Women should be able to join the army without being sexually assaulted

Incidents often occurred in front of others, “indicating that the perpetrators did not attempt to be discreet with their harassment,” the report states. “Multiple women discussed incidents where they were spoken to in a degrading, and sometimes intimidating or sexual manner, by their peers or their superiors.”

Women did not report because they thought they would not be believed, and felt perceptions of the perpetrator as a “nice guy” or good at his job or the woman’s own sexual history would count against them. Ramifications for speaking up included isolation, bullying, and being made to feel like a burden.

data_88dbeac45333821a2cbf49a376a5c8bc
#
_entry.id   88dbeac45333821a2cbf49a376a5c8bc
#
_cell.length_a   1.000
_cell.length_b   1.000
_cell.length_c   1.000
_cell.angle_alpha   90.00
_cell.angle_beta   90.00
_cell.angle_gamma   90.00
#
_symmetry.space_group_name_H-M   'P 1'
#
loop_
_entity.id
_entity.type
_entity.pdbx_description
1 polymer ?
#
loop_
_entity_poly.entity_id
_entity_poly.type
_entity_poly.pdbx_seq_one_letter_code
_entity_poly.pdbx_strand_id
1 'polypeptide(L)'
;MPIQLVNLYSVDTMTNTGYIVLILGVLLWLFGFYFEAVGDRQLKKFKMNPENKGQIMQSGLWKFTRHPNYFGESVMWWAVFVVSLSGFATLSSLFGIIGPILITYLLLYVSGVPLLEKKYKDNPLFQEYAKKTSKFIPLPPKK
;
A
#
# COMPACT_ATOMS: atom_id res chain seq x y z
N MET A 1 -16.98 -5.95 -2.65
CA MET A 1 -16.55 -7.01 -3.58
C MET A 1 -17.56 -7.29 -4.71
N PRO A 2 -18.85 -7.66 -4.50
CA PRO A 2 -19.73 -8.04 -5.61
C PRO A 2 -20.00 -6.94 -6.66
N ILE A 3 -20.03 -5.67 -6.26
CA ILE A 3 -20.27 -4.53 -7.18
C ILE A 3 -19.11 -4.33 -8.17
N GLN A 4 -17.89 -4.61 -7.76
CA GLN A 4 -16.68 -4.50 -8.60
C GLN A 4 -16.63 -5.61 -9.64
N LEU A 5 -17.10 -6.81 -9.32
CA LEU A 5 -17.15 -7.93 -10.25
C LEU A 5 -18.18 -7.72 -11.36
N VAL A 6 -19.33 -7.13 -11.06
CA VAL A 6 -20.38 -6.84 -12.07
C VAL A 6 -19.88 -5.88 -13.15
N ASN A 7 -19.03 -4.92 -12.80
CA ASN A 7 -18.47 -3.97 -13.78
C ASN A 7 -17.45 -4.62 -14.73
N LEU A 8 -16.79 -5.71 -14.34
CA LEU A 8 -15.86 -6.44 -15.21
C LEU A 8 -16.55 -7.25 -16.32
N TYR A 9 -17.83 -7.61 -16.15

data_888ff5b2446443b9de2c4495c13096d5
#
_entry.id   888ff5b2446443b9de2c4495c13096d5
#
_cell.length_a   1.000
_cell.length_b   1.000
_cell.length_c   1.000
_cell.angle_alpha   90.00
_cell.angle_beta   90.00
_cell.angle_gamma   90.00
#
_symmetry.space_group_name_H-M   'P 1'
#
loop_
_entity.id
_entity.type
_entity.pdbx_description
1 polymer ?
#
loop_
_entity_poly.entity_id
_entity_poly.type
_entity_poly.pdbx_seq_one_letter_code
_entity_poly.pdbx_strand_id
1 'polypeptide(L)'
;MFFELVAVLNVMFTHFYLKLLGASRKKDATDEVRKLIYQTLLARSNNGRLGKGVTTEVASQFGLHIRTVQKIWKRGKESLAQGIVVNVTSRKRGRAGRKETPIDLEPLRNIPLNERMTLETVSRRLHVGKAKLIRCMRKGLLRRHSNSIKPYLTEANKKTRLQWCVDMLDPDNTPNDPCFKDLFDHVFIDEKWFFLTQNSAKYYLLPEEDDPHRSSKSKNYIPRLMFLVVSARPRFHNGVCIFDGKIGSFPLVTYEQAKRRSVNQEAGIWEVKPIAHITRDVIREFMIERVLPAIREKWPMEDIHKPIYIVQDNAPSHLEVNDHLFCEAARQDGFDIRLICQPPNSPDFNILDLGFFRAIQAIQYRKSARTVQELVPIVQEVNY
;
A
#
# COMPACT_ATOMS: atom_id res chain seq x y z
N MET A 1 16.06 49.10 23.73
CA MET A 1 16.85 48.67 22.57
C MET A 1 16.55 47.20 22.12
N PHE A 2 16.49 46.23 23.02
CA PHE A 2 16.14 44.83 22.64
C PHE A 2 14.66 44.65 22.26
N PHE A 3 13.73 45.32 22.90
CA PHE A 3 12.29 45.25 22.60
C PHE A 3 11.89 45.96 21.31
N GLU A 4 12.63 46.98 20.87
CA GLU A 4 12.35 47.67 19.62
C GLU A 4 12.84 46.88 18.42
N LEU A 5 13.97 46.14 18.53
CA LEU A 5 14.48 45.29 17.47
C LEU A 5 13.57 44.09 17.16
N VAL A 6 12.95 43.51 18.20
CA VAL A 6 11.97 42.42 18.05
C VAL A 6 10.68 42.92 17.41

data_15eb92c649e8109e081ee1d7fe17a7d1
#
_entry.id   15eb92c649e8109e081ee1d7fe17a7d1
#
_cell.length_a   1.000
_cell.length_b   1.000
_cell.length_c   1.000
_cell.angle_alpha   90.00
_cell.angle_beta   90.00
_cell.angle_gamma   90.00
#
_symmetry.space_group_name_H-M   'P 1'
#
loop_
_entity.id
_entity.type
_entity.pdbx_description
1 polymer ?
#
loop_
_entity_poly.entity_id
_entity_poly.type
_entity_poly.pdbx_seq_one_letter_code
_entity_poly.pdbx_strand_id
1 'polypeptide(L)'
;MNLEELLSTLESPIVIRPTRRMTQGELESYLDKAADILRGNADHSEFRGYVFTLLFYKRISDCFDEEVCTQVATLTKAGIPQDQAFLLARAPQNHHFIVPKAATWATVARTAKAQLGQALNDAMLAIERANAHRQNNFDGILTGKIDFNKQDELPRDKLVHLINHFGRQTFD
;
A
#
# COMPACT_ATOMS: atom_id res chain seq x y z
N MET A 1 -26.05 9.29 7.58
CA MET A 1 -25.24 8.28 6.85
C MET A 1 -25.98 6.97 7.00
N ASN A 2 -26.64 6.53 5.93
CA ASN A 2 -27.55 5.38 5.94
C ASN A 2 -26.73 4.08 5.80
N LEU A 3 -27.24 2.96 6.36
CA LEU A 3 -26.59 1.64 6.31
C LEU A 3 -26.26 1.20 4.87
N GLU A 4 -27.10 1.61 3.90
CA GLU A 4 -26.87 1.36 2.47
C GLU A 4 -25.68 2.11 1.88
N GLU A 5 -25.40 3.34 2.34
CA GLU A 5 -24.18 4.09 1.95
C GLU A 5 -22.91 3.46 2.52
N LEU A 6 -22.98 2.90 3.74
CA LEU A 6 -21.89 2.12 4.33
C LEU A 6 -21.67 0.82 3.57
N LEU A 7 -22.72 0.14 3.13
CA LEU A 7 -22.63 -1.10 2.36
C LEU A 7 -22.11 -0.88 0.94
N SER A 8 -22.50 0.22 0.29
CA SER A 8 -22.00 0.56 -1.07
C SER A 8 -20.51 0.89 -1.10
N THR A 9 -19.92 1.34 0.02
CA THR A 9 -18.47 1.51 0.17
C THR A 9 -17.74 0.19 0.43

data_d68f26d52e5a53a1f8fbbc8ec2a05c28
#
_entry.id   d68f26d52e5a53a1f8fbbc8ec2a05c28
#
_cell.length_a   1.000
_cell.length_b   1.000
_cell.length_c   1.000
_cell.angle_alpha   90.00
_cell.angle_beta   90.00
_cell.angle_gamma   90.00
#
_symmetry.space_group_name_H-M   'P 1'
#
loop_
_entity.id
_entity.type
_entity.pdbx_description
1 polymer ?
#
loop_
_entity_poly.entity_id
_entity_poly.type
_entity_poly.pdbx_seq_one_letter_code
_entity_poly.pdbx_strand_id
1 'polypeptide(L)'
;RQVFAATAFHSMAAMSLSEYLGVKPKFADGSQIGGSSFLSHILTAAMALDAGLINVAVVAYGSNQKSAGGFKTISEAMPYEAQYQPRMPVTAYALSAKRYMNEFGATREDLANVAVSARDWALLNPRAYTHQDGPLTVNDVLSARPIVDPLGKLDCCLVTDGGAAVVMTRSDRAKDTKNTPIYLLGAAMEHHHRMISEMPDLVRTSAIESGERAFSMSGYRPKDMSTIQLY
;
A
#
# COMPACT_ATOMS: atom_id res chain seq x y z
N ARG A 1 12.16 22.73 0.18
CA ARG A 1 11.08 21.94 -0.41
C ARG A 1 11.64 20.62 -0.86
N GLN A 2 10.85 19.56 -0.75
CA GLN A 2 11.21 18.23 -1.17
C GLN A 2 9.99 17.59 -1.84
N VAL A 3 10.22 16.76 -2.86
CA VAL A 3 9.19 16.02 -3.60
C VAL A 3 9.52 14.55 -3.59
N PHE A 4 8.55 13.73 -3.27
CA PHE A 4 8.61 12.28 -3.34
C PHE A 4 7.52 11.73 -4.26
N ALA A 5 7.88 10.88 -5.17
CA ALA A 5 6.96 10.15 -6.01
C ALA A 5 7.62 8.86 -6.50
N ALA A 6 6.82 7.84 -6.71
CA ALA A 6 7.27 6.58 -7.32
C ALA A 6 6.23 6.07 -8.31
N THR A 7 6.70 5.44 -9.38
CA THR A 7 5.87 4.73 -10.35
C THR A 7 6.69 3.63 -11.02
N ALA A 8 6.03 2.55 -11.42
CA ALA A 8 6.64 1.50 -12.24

Half of the women questioned for a study of the army report being sexually assaulted | Stuff.co.nz

A ‘code of silence’ prevails and many personnel will not raise a complaint or report serious issues such as sexual violence because they fear the repercussions and do not trust the NZDF processes and systems

Operation-Respect-Review.pdf (defence.govt.nz)
Operation-Respect-Review-June-2020